You got this!

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Note: This post is part of the 31-post Ultimate Blog Challenge. During the month of July, 2012, I will be posting 31 times. Since this is a lot of posts over a short period of time, I prepared a special page where you can catch any you may have missed.


Facing a Crisis of Faith

Photo Credit: Ahmad Zamri

Faith In Crisis

Everyone faces it.

That point when your faith–what you know in your heart–comes up against the wall of your religious tradition and experience.

A traumatic incident or personal tragedy shakes you to your core and there is no way to move forward with superficially held dogmatic tenets.

This is the moment of truth–real faith seizes hold of you, or you abandon your spirituality, believing that it is synonymous with your religious tradition.

My Crisis

I was trembling.

The kind of tremor that is so profound it rocks your soul. So deep that the body is still and the eyes are dry.  Rage so intense that the soul burns, but the face is pale.

“Shoot the queers!”

“Get dem dar faggits!”


The memory from fifteen years ago raced forward and enveloped my consciousness. I hadn’t exactly blocked it out, but I had completely disassociated myself from the experience.

At the time, I laughed just like everyone else. Now, I wept. I was raw and the tears no longer held back.

As a young teen, I had sat in a church sanctuary at a youth meeting. There was a skit on stage and two men stood there shooting blanks from large rifles into the empty balcony.  The concussion of the gunfire echoed around the auditorium.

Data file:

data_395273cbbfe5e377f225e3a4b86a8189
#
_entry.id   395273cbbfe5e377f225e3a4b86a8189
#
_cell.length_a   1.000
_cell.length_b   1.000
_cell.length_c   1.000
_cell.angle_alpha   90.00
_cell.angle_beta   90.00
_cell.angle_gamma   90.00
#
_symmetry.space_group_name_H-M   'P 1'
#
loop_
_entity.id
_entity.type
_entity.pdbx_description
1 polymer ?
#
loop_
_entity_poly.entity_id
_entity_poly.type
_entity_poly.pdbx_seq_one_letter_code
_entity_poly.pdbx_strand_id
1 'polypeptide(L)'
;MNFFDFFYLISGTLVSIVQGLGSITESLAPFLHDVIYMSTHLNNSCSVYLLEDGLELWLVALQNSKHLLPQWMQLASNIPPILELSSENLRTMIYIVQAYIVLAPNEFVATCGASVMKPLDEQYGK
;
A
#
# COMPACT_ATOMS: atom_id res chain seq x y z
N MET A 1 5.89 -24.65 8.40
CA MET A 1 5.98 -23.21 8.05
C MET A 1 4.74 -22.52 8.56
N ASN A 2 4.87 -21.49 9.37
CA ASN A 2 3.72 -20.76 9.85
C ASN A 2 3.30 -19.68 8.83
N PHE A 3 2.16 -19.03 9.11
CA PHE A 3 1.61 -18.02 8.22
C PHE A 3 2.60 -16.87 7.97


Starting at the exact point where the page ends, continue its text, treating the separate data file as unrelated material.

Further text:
Ka-Blam!  It sounded again.

About 500-800 teens cheered.  A roughly made, homemade dummy toppled over the edge of the balcony, falling to the aisle below.

They had “gotten” the faggit!

They were shooting ‘me.’  I realized.

Wrestling With Religion

I grew up a conservative Christian, and my religion had always provided a framework of structure and clarity for my faith.

But there came a day when it wasn’t clear. It wasn’t black and white. Maybe it had always been gray and I just hadn’t noticed before.

My religion (Christianity), my faith (what I believed) and my spirituality (who I was in connection to God) were all meshed together.  I had not recognized them individually.

A Great Divide

How do you reject bad behavior from those in the religious organization without simultaneously losing faith or rejecting your church?

The answer, for me, lay in recognizing and differentiating the three areas of my faith practice–religion (the organization),  faith (my belief system) and spirituality (my connection to God).

The reality is that nothing can separate me from my spirituality. The Bible says that nothing can “separate us from the love of God.” (Roman 8:38-39)

Therefore, my rejection of a specific portion of my religious affiliation or organization has nothing to do with my spiritual connection to God.

This is especially difficult when the organization is identified as the source and the way to God. It can be so hard to see the narrow separation between God and the Church.

You don’t have to fully reject either. Let me offer an analogy that I hope will help bridge that divide.

A New Paradigm

Photo Credit: Vancouver 125

Think back to the last time you attended a musical performance, dance or play that touched you deeply.  Remember how it felt to be transported with the power of the art?

Do you remember the feeling of timelessness? The tranquility? The expansion you felt within you?

I always feel this most deeply when I hear Beethoven’s Ninth Symphony or Handel’s Hallelujah.

God is in the music. The music hall becomes the sanctuary. We can feel it, but we can’t quite name it.  That is it, exactly!

The theater is our faith. Religion is simply the usher that leads us to our seat. It is merely the usher which brings us into the presence of God.

When you realize that you can experience God’s presence in every circumstance and in every place, then you can be at peace with the perfection of God and the imperfection of the usher.

God will be found, when we seek. (Jeremiah 29:13-14)

Your Turn!

Have you experienced a crisis of faith?  What insights or experiences helped you through it?  Did your faith grow stronger because of the challenging situation or did you separate yourself from your faith? Would love to get your perspective.